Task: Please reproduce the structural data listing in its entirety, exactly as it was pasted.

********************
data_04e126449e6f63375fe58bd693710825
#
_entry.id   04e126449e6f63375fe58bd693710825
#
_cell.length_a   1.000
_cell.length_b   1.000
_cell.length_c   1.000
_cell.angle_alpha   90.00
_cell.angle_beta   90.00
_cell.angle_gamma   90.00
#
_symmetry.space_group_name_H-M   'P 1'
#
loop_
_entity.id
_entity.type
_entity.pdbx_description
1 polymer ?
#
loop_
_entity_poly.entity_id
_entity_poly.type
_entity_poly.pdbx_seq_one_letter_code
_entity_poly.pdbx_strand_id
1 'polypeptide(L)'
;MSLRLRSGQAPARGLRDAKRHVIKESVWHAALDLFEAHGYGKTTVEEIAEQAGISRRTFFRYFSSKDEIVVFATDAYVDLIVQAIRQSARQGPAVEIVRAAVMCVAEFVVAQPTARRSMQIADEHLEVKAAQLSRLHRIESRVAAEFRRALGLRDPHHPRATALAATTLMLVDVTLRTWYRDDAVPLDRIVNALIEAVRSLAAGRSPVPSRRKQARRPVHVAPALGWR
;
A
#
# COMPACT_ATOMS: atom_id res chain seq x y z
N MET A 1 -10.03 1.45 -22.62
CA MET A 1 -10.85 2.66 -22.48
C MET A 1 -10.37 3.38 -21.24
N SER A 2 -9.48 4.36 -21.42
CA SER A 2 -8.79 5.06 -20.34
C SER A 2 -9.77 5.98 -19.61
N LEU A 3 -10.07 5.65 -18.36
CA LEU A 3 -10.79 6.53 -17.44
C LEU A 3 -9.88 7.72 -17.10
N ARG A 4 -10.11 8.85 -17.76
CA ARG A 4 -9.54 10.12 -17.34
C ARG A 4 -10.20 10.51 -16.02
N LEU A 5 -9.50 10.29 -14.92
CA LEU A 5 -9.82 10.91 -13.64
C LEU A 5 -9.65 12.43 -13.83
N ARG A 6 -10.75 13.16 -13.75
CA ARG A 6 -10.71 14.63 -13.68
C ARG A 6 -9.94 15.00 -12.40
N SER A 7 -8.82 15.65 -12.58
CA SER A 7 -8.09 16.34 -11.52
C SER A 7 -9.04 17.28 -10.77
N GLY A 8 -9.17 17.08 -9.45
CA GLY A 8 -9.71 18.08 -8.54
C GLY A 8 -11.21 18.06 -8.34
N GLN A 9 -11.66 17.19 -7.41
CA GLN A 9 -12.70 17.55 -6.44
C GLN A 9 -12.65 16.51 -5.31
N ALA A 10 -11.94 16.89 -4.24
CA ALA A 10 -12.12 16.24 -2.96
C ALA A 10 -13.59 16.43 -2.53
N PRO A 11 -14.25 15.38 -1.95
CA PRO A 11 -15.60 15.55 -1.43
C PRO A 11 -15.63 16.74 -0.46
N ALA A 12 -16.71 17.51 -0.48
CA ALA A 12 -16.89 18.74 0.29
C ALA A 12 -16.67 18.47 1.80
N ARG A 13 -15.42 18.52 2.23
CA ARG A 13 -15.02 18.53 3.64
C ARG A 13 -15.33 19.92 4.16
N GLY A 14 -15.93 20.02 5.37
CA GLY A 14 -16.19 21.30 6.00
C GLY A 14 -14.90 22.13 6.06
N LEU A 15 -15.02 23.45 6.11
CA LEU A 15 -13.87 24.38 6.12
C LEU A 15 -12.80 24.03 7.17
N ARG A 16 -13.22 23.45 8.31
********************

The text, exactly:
data_04e126449e6f63375fe58bd693710825
#
_entry.id   04e126449e6f63375fe58bd693710825
#
_cell.length_a   1.000
_cell.length_b   1.000
_cell.length_c   1.000
_cell.angle_alpha   90.00
_cell.angle_beta   90.00
_cell.angle_gamma   90.00
#
_symmetry.space_group_name_H-M   'P 1'
#
loop_
_entity.id
_entity.type
_entity.pdbx_description
1 polymer ?
#
loop_
_entity_poly.entity_id
_entity_poly.type
_entity_poly.pdbx_seq_one_letter_code
_entity_poly.pdbx_strand_id
1 'polypeptide(L)'
;MSLRLRSGQAPARGLRDAKRHVIKESVWHAALDLFEAHGYGKTTVEEIAEQAGISRRTFFRYFSSKDEIVVFATDAYVDLIVQAIRQSARQGPAVEIVRAAVMCVAEFVVAQPTARRSMQIADEHLEVKAAQLSRLHRIESRVAAEFRRALGLRDPHHPRATALAATTLMLVDVTLRTWYRDDAVPLDRIVNALIEAVRSLAAGRSPVPSRRKQARRPVHVAPALGWR
;
A
#
# COMPACT_ATOMS: atom_id res chain seq x y z
N MET A 1 -10.03 1.45 -22.62
CA MET A 1 -10.85 2.66 -22.48
C MET A 1 -10.37 3.38 -21.24
N SER A 2 -9.48 4.36 -21.42
CA SER A 2 -8.79 5.06 -20.34
C SER A 2 -9.77 5.98 -19.61
N LEU A 3 -10.07 5.65 -18.36
CA LEU A 3 -10.79 6.53 -17.44
C LEU A 3 -9.88 7.72 -17.10
N ARG A 4 -10.11 8.85 -17.76
CA ARG A 4 -9.54 10.12 -17.34
C ARG A 4 -10.20 10.51 -16.02
N LEU A 5 -9.50 10.29 -14.92
CA LEU A 5 -9.82 10.91 -13.64
C LEU A 5 -9.65 12.43 -13.83
N ARG A 6 -10.75 13.16 -13.75
CA ARG A 6 -10.71 14.63 -13.68
C ARG A 6 -9.94 15.00 -12.40
N SER A 7 -8.82 15.65 -12.58
CA SER A 7 -8.09 16.34 -11.52
C SER A 7 -9.04 17.28 -10.77
N GLY A 8 -9.17 17.08 -9.45
CA GLY A 8 -9.71 18.08 -8.54
C GLY A 8 -11.21 18.06 -8.34
N GLN A 9 -11.66 17.19 -7.41
CA GLN A 9 -12.70 17.55 -6.44
C GLN A 9 -12.65 16.51 -5.31
N ALA A 10 -11.94 16.89 -4.24
CA ALA A 10 -12.12 16.24 -2.96
C ALA A 10 -13.59 16.43 -2.53
N PRO A 11 -14.25 15.38 -1.95
CA PRO A 11 -15.60 15.55 -1.43
C PRO A 11 -15.63 16.74 -0.46
N ALA A 12 -16.71 17.51 -0.48
CA ALA A 12 -16.89 18.74 0.29
C ALA A 12 -16.67 18.47 1.80
N ARG A 13 -15.42 18.52 2.23
CA ARG A 13 -15.02 18.53 3.64
C ARG A 13 -15.33 19.92 4.16
N GLY A 14 -15.93 20.02 5.37
CA GLY A 14 -16.19 21.30 6.00
C GLY A 14 -14.90 22.13 6.06
N LEU A 15 -15.02 23.45 6.11
CA LEU A 15 -13.87 24.38 6.12
C LEU A 15 -12.80 24.03 7.17
N ARG A 16 -13.22 23.45 8.31